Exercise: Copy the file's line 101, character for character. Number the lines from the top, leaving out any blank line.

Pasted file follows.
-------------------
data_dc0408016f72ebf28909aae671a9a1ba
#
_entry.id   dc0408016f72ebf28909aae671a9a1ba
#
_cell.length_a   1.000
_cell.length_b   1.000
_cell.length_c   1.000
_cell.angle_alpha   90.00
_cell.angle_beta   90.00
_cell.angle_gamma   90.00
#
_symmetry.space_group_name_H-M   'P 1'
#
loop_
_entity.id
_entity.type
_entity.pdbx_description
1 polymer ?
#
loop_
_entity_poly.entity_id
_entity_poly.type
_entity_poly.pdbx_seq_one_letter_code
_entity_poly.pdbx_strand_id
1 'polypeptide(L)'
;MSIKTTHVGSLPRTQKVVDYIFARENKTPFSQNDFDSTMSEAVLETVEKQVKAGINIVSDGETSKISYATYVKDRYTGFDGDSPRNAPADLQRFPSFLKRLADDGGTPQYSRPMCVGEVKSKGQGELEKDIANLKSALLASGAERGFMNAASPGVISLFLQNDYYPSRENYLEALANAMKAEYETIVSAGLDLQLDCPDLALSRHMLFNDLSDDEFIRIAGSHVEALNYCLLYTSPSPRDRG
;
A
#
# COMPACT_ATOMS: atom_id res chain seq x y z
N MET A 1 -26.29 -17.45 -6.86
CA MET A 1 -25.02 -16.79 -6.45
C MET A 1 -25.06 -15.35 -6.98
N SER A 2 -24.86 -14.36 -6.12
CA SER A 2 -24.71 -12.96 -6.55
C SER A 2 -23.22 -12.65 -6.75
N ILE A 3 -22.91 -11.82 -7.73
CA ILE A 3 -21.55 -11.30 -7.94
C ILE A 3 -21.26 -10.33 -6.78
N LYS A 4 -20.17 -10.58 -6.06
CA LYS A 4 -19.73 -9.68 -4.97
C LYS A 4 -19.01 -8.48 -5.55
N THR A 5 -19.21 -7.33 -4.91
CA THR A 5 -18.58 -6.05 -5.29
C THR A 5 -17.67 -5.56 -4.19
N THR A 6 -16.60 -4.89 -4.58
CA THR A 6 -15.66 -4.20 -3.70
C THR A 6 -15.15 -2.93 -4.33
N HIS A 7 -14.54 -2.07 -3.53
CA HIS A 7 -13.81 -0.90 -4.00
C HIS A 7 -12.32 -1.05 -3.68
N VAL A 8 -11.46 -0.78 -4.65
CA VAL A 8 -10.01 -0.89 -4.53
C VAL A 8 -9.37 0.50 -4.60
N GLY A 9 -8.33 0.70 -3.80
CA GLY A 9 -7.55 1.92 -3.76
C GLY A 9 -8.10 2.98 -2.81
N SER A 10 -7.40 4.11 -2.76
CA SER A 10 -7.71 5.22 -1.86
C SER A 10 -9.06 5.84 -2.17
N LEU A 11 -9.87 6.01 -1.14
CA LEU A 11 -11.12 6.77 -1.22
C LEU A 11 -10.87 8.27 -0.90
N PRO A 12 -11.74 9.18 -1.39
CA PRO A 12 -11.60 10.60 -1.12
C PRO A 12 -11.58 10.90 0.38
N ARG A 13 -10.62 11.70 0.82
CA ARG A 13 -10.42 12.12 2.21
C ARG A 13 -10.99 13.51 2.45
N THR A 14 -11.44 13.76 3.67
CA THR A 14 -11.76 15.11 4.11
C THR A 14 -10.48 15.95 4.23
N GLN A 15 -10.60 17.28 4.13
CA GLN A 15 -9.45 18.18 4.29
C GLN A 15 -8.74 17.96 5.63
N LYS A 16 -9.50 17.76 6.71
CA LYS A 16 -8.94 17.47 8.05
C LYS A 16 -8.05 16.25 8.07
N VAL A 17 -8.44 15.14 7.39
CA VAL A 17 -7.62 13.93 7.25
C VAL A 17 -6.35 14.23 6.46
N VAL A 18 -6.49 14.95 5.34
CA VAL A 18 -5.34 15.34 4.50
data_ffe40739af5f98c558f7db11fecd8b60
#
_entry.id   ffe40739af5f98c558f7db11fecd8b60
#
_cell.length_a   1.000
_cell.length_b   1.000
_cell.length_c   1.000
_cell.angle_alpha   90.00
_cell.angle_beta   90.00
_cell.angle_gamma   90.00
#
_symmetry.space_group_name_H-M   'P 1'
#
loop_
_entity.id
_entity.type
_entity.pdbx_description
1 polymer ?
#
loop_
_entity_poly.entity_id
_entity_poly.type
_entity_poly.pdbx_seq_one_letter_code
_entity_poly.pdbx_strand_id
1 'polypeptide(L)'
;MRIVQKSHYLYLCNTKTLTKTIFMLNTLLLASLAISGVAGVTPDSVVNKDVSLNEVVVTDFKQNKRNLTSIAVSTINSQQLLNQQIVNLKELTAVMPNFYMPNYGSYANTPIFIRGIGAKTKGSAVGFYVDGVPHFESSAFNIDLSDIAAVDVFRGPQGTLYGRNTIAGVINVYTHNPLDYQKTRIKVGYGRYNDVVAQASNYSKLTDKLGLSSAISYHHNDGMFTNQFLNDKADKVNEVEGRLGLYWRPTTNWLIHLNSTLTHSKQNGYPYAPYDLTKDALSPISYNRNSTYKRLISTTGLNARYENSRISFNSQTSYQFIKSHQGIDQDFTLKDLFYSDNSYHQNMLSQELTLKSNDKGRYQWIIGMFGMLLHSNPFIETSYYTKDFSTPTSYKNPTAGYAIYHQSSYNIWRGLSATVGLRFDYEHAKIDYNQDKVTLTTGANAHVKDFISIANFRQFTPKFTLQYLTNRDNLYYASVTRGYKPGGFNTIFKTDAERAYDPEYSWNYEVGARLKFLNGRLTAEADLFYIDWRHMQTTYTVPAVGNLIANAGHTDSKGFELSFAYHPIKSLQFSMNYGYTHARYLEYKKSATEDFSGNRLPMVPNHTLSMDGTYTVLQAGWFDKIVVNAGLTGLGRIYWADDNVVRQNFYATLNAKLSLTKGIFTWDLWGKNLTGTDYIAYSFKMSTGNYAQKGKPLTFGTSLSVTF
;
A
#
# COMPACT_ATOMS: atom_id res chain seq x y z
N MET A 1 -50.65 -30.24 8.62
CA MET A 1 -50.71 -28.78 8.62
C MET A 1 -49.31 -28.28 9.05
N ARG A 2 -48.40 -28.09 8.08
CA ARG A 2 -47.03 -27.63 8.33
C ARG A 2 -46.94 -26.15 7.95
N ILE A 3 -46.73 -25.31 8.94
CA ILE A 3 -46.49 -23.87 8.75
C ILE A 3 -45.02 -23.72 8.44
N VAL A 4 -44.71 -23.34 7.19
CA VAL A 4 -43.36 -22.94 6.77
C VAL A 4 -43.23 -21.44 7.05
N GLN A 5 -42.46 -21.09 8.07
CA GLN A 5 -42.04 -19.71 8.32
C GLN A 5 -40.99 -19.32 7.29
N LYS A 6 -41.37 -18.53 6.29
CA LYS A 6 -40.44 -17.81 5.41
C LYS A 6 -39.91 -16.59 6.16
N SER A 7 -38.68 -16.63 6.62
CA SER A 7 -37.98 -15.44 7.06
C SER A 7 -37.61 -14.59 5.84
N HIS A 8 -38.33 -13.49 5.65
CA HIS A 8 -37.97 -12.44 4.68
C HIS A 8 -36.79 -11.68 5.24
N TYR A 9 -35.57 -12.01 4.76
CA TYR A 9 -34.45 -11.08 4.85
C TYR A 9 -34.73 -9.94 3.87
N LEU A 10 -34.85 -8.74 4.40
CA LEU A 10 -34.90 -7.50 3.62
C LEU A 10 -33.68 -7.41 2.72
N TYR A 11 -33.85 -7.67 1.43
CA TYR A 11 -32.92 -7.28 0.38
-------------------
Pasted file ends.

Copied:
1 polymer ?